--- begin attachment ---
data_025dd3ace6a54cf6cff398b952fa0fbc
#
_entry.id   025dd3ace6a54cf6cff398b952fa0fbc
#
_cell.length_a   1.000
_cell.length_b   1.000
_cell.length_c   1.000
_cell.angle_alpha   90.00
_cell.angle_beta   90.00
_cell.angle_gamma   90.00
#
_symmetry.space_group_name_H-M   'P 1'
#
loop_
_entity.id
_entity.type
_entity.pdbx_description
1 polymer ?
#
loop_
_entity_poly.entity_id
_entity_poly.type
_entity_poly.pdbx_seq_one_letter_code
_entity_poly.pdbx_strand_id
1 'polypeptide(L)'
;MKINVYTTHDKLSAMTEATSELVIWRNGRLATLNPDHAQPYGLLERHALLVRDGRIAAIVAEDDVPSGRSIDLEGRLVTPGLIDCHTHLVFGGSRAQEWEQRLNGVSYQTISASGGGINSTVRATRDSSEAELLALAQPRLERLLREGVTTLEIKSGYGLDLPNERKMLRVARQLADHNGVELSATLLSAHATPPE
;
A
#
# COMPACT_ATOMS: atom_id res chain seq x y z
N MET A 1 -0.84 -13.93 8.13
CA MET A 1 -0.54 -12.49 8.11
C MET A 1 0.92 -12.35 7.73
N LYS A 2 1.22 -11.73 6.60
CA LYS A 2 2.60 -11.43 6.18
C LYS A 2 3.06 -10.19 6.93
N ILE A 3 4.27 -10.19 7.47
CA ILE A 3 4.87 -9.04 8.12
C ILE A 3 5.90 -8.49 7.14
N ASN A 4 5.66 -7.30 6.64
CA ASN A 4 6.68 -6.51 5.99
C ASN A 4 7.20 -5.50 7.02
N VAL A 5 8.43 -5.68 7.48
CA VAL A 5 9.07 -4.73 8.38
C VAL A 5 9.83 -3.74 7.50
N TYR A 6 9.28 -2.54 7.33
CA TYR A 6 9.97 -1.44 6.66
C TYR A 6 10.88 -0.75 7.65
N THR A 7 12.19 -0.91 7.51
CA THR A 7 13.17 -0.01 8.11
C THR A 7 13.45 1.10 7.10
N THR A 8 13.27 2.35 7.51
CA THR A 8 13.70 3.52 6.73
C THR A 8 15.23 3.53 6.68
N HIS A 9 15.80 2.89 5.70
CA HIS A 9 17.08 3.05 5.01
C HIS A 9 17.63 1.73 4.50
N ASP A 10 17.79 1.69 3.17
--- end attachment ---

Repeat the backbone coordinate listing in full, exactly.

data_025dd3ace6a54cf6cff398b952fa0fbc
#
_entry.id   025dd3ace6a54cf6cff398b952fa0fbc
#
_cell.length_a   1.000
_cell.length_b   1.000
_cell.length_c   1.000
_cell.angle_alpha   90.00
_cell.angle_beta   90.00
_cell.angle_gamma   90.00
#
_symmetry.space_group_name_H-M   'P 1'
#
loop_
_entity.id
_entity.type
_entity.pdbx_description
1 polymer ?
#
loop_
_entity_poly.entity_id
_entity_poly.type
_entity_poly.pdbx_seq_one_letter_code
_entity_poly.pdbx_strand_id
1 'polypeptide(L)'
;MKINVYTTHDKLSAMTEATSELVIWRNGRLATLNPDHAQPYGLLERHALLVRDGRIAAIVAEDDVPSGRSIDLEGRLVTPGLIDCHTHLVFGGSRAQEWEQRLNGVSYQTISASGGGINSTVRATRDSSEAELLALAQPRLERLLREGVTTLEIKSGYGLDLPNERKMLRVARQLADHNGVELSATLLSAHATPPE
;
A
#
# COMPACT_ATOMS: atom_id res chain seq x y z
N MET A 1 -0.84 -13.93 8.13
CA MET A 1 -0.54 -12.49 8.11
C MET A 1 0.92 -12.35 7.73
N LYS A 2 1.22 -11.73 6.60
CA LYS A 2 2.60 -11.43 6.18
C LYS A 2 3.06 -10.19 6.93
N ILE A 3 4.27 -10.19 7.47
CA ILE A 3 4.87 -9.04 8.12
C ILE A 3 5.90 -8.49 7.14
N ASN A 4 5.66 -7.30 6.64
CA ASN A 4 6.68 -6.51 5.99
C ASN A 4 7.20 -5.50 7.02
N VAL A 5 8.43 -5.68 7.48
CA VAL A 5 9.07 -4.73 8.38
C VAL A 5 9.83 -3.74 7.50
N TYR A 6 9.28 -2.54 7.33
CA TYR A 6 9.97 -1.44 6.66
C TYR A 6 10.88 -0.75 7.65
N THR A 7 12.19 -0.91 7.51
CA THR A 7 13.17 -0.01 8.11
C THR A 7 13.45 1.10 7.10
N THR A 8 13.27 2.35 7.51
CA THR A 8 13.70 3.52 6.73
C THR A 8 15.23 3.53 6.68
N HIS A 9 15.80 2.89 5.70
CA HIS A 9 17.08 3.05 5.01
C HIS A 9 17.63 1.73 4.50
N ASP A 10 17.79 1.69 3.17